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cannot be two places, yet it may properly représent them, successively, or at several times. His argument is indeed no more than a mere fallacy, which will evidently appear, when we distinguish place, as it relates to plays, into real and imaginary. The real place is that theatre, or piece of ground, on which the play is acted. The imaginary, that house, town, or country, where the action of the drama is supposed to be; or more plainly, where the scene of the play is laid. Let us now apply this to that Herculean argument, which, if strictly and duly weighed, is to make it evident, that there is no such thing as what they all pretend. It is impossible, he says, for one stage to present two rooms or houses. I answer, it is neither impossible, nor improper, for one real place to represent two or more imaginary places, so it be done successively ; which in other words is no more than this,--that the imagination of the audience, aided by the words of the poet, and painted scenes, may suppose the stage to be sometimes one place, sometimes another ; now a garden, or wood, and immediately a camp: which, I appeal to every man's imagination, if it be not true. Neither the ancients nor moderns, as much fools as he is pleased to think them, ever asserted that they could make one place two; but they might hope, by the good leave of this author, that the change of a scene might lead the imagination to suppose the place altered : so that he cannot fasten those absurdities upon this scene of a play, or
imaginary place of action, that it is one place, and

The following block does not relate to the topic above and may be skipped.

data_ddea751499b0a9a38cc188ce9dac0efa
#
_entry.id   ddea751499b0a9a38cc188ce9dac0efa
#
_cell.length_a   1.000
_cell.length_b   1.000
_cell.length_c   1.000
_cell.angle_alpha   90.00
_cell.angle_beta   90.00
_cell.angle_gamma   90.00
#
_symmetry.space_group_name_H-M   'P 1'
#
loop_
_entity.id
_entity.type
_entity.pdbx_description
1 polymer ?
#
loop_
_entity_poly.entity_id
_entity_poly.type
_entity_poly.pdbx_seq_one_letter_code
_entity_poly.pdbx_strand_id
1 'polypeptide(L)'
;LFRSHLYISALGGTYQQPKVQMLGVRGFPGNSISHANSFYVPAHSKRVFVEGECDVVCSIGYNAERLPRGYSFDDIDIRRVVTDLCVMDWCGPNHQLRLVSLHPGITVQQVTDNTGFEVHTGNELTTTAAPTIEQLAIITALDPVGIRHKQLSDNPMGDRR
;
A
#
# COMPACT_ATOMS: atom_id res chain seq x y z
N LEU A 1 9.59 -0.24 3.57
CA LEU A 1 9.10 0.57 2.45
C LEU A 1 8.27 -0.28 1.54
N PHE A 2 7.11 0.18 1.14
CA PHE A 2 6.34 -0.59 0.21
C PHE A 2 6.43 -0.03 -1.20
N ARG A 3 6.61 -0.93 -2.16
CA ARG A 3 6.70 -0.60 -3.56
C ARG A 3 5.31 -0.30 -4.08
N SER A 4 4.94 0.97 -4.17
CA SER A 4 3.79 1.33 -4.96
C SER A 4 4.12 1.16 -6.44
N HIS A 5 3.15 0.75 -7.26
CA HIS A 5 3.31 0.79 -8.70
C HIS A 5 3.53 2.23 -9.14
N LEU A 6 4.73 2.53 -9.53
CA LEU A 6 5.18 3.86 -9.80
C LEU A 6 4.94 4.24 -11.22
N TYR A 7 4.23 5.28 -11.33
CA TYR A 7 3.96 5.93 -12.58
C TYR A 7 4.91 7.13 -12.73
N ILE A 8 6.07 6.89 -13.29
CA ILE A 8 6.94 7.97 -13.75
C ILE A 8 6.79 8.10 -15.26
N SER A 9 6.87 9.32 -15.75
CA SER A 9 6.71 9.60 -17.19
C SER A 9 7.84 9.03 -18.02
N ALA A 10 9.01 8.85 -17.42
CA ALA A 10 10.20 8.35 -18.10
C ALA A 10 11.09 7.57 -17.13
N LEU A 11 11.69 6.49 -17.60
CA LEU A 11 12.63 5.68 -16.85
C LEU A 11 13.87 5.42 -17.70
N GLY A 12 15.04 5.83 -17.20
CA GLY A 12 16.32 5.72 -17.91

And this being so clearly proved, that it is past any shew of a reasonable denial, it will not be hard to destroy that other part of his argument which depends upon it; namely, that it is as impossible for a stage to represent two rooms or houses, as two countries or kingdoms; for his reason is already overthrown, which was, because both were alike impossible. This is manifestly Otherwise ; for it is proved that a stage may properly represent two rooms or houses; for the imagination being judge of what is represented, will in reason be less choked with the appearance of two rooms in the same house, or two houses in the same city, than with two distant cities in the same country, or two remote countries in the same universe. Imagination in a man or reasonable creature, is supposed to participate of reason ; and when that governs, as it does in the belief of fiction, reason is not destroyed, but misled, or blinded : that can prescribe to the reason, during the time of the representation, somewhat like a weak belief of what it sees and hears; and reason suffers itself to be so hood-winked, that it may better enjoy the pleasures of the fiction. But it is never so wholly made a captive, as to be drawn headlong into a persuasion of those things which are most remote from probability. It is in that case a free-born subject, not a slave ; it will contribute willingly its assent, as far as it sees convenient, but will not be forced. Now there is a greater vicinity in nature betwixt two rooms than betwixt two houses, betwixt two houses than betwixt two cities, and so of the rest ; Reason therefore can sooner be led by Imagination to step from one room into another, than to walk to two distant houses, and yet rather to go thither, than to fly like a witch through the air, and be hurried from one region to another. Fancy and Reason go hand in hand; the first cannot leave the last behind ; and though Fancy, when it sees the wide gulph, would venture over as the nimbler, yet it is withheld by Reason, which will refuse to take the leap, when the distance over it appears too large. If Ben Jonson himself will remove the scene from Rome into Tuscany in the same act, and from thence return to Rome, in the scene which immediately follows, Reason will consider there is no proportionable allowance of time to perform the journey, and therefore will chuse to stay at home. So then, the less change of place there is, the less time is taken up in transporting the persons of the drama, with analogy to reason; and in that analogy, or resemblance of fiction to truth, consists the excellency of the play.